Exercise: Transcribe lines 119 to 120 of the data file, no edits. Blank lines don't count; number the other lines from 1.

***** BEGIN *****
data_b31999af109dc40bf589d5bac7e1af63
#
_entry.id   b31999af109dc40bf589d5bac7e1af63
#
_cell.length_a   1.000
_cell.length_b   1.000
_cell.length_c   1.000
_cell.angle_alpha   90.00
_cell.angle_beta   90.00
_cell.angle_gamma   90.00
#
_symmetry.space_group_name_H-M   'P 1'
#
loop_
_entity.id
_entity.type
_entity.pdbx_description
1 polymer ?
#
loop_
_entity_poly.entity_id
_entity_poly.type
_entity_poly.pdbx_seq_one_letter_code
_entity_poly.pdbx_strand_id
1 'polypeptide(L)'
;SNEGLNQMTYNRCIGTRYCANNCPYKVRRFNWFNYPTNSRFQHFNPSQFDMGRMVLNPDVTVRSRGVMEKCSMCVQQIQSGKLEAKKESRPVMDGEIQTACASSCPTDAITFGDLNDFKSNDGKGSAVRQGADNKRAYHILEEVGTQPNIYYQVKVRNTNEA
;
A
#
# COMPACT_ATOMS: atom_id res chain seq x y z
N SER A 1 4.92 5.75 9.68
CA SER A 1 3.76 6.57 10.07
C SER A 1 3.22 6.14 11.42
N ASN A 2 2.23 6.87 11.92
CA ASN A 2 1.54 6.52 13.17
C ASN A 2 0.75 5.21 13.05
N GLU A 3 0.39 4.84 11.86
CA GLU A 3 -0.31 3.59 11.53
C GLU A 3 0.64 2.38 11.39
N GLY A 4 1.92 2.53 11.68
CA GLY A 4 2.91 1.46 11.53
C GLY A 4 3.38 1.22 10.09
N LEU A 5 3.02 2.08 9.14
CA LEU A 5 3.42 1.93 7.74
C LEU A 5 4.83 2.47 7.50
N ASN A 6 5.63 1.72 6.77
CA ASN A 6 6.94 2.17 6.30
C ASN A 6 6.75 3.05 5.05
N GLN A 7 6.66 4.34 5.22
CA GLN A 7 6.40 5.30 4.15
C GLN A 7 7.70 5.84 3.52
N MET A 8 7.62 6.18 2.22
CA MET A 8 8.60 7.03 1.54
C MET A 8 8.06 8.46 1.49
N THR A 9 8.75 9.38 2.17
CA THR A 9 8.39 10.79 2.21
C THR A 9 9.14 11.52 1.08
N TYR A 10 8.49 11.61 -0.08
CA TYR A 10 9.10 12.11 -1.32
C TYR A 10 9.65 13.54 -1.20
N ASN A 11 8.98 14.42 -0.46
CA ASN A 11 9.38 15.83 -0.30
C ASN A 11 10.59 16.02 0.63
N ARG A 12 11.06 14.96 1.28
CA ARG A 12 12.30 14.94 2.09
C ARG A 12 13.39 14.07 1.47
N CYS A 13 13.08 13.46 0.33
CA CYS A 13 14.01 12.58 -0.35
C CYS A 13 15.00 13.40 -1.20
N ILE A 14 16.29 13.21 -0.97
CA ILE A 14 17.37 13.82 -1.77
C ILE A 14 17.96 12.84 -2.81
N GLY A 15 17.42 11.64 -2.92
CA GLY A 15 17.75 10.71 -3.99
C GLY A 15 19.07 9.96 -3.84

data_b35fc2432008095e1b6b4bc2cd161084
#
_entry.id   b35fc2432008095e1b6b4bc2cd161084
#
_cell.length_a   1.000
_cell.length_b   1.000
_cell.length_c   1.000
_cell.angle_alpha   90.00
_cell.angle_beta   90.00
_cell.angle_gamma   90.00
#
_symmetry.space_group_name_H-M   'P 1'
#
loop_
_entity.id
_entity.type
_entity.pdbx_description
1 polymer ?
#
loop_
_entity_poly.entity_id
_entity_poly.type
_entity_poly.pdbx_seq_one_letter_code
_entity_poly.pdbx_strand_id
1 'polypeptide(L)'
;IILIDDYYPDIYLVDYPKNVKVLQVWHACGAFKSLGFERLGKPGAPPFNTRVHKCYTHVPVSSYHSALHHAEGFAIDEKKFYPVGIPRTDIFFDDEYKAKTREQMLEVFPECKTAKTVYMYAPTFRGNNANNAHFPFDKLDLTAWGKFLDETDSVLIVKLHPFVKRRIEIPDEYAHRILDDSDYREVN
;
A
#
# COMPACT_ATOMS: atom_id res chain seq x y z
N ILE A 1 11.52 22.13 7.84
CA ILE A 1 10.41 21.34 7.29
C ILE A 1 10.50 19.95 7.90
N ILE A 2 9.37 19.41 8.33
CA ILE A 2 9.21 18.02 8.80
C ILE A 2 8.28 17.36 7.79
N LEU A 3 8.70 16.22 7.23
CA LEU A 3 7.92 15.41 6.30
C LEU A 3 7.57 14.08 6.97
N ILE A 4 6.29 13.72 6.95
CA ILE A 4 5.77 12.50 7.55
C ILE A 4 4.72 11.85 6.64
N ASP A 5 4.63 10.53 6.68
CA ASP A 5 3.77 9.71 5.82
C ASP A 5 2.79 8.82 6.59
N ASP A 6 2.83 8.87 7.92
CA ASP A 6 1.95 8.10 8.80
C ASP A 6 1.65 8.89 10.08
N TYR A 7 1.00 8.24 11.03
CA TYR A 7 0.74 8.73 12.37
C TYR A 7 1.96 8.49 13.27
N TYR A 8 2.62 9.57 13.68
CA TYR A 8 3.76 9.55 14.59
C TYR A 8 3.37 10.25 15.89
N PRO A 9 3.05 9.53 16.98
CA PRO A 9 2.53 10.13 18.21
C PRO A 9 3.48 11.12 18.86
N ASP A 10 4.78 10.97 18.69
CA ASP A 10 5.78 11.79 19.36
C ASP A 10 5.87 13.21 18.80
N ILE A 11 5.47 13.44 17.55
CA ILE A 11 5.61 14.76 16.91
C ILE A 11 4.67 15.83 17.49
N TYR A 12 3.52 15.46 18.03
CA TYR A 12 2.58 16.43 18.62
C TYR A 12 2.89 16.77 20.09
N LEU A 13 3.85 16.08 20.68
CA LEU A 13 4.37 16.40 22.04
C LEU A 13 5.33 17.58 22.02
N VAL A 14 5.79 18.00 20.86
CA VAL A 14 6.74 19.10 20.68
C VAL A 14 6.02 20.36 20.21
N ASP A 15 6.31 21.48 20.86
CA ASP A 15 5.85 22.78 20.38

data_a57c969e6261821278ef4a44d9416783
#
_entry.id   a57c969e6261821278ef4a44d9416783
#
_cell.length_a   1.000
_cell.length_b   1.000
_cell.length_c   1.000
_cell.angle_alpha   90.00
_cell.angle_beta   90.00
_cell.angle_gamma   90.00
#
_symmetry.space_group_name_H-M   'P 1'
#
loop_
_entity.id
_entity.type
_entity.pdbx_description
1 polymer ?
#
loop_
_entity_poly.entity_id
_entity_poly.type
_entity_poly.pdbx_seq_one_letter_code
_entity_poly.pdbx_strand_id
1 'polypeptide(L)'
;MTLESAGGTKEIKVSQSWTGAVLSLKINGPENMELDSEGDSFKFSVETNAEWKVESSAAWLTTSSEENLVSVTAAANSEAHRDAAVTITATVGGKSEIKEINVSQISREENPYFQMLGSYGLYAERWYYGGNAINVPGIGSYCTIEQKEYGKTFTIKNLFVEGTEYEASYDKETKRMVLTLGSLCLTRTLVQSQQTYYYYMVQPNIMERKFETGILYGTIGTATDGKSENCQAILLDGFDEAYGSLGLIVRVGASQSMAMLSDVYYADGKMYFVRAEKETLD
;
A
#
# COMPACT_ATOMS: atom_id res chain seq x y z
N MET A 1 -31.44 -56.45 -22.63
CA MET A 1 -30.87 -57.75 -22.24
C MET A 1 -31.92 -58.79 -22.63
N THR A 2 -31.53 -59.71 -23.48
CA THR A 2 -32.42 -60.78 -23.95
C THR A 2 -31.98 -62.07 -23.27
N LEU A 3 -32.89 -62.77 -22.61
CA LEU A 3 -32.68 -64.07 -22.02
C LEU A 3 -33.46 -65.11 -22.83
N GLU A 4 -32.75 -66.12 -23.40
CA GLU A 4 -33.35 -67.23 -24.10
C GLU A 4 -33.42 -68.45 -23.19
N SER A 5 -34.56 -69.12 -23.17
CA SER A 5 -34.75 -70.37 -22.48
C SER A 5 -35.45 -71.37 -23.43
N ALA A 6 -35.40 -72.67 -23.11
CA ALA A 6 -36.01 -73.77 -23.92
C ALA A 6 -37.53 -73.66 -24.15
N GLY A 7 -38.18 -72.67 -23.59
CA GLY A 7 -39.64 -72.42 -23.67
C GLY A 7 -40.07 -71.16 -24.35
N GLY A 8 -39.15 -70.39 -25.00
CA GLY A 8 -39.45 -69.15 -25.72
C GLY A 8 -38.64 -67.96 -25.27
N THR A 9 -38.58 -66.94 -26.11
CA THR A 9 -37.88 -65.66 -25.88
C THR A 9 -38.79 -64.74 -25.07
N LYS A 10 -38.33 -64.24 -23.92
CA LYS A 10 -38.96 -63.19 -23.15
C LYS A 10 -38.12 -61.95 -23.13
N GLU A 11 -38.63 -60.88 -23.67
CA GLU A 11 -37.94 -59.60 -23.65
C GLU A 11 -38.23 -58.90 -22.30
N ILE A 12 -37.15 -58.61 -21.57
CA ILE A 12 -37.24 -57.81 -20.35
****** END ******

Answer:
CA ASP A 5 3.77 9.71 5.82
C ASP A 5 2.79 8.82 6.59